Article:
For author and character, the book is a story of a life examined and reclaimed. Tsukuru seeks out his friends at the urging of a woman he has started dating. Murakami said he began “Colorless Tsukuru” around three years ago as a work of short fiction, but soon found himself caught up in Tsukuru’s mystery. The author didn’t know at first why Tsukuru’s friends had abandoned him and he expanded the narrative as a way of finding out.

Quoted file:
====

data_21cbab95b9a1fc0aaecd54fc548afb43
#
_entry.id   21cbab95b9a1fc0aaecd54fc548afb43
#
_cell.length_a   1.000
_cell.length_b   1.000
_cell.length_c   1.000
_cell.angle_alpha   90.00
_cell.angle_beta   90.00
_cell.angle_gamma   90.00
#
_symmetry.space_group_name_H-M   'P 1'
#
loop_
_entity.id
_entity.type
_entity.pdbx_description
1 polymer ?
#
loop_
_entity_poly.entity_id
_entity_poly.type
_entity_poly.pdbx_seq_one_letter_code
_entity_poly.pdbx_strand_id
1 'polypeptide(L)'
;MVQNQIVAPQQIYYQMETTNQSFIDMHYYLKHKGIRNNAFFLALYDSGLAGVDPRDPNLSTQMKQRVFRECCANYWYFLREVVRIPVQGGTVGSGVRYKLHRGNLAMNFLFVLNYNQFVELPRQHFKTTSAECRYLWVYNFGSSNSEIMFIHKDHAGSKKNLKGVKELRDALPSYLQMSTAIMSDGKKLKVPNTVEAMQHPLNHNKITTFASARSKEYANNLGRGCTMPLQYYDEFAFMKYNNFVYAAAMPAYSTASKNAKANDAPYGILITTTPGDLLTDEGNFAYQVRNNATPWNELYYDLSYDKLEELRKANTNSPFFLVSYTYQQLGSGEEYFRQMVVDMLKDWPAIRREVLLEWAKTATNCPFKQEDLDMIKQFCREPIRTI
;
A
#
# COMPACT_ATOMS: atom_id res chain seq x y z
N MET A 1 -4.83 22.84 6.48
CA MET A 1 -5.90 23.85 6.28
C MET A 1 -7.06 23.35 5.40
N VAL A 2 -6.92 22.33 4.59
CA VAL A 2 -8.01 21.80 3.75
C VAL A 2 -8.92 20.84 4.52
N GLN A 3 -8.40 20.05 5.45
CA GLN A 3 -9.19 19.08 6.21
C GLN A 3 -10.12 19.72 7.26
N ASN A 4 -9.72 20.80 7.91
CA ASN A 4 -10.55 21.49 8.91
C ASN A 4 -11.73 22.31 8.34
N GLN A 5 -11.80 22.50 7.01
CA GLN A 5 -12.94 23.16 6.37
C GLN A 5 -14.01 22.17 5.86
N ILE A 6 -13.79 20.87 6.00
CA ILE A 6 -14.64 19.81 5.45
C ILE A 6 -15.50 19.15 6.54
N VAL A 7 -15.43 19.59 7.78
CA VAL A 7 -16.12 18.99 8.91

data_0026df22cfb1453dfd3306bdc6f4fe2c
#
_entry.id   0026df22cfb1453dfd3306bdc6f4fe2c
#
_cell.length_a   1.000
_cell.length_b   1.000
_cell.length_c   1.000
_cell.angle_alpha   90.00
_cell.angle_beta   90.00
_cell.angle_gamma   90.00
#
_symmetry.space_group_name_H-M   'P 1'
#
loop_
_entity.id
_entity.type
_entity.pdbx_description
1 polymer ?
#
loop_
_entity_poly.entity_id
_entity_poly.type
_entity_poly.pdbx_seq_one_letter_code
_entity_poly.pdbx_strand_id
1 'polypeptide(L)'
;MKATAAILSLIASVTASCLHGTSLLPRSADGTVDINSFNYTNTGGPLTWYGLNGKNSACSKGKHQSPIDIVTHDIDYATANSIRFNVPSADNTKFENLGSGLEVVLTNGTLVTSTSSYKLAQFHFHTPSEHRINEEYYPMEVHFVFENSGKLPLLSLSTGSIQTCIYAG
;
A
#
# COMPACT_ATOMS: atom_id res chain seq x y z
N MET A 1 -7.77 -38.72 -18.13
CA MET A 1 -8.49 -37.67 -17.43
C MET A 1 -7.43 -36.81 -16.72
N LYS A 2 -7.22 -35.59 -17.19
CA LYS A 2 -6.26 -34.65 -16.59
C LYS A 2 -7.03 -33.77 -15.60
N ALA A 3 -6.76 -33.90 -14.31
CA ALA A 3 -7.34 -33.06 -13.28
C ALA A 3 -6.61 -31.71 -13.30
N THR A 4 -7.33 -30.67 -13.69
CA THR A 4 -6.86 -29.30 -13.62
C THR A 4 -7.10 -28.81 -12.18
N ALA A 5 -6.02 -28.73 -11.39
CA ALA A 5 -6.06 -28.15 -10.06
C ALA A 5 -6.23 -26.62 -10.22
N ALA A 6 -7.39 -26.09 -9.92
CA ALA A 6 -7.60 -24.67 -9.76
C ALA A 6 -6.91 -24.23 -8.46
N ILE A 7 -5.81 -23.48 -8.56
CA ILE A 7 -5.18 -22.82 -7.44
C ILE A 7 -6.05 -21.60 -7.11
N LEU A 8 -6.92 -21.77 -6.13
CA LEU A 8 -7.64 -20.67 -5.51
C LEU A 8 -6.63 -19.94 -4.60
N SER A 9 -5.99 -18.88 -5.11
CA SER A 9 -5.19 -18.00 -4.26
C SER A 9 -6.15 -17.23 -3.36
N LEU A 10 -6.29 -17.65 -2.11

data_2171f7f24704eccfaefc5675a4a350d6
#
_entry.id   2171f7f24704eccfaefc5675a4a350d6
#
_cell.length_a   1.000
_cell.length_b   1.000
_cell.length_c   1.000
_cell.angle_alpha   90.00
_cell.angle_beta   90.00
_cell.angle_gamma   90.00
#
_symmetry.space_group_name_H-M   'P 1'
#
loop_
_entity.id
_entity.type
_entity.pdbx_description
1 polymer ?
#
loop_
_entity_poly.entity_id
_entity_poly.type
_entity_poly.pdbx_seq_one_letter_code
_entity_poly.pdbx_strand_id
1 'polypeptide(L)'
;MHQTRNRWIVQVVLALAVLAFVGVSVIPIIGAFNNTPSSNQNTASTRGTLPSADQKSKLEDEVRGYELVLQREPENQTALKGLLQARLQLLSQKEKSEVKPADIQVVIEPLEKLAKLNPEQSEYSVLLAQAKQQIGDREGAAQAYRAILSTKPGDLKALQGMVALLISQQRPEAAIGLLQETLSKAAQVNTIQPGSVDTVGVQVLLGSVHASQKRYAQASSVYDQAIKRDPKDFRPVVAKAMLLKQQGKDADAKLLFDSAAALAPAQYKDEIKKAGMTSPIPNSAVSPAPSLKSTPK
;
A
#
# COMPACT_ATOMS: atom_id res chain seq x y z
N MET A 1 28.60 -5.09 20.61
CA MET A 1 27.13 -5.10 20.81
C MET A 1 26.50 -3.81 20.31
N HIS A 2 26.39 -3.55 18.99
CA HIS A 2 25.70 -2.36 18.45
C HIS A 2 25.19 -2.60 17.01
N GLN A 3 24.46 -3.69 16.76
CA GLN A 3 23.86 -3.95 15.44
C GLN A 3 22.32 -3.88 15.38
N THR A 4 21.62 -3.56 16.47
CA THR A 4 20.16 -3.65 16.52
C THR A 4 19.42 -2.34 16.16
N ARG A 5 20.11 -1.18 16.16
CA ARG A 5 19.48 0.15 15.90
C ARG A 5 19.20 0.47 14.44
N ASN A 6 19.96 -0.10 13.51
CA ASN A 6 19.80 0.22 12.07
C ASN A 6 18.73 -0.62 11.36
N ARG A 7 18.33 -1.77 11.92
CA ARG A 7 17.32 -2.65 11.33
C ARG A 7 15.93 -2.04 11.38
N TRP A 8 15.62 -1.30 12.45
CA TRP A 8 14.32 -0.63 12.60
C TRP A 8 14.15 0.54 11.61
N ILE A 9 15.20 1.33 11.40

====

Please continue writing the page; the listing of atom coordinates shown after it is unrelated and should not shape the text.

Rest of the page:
“I had to know his past,” Murakami said. “I’m making it up and at the same time I’m finding it.”
A native of Kyoto, Murakami has extraordinarily precise knowledge of when he decided to become a writer. The epiphany struck not in childhood, but in his late 20s. It was around 1:30 p.m. on April 1, 1978, when Murakami was attending a baseball game in Tokyo, watching an American named Dave Hilton hit a double.
“And it was at that exact moment that a thought struck me: You know what? I could try writing a novel,” he wrote in the 2007 memoir, “What I Talk About When I Talking About Running.”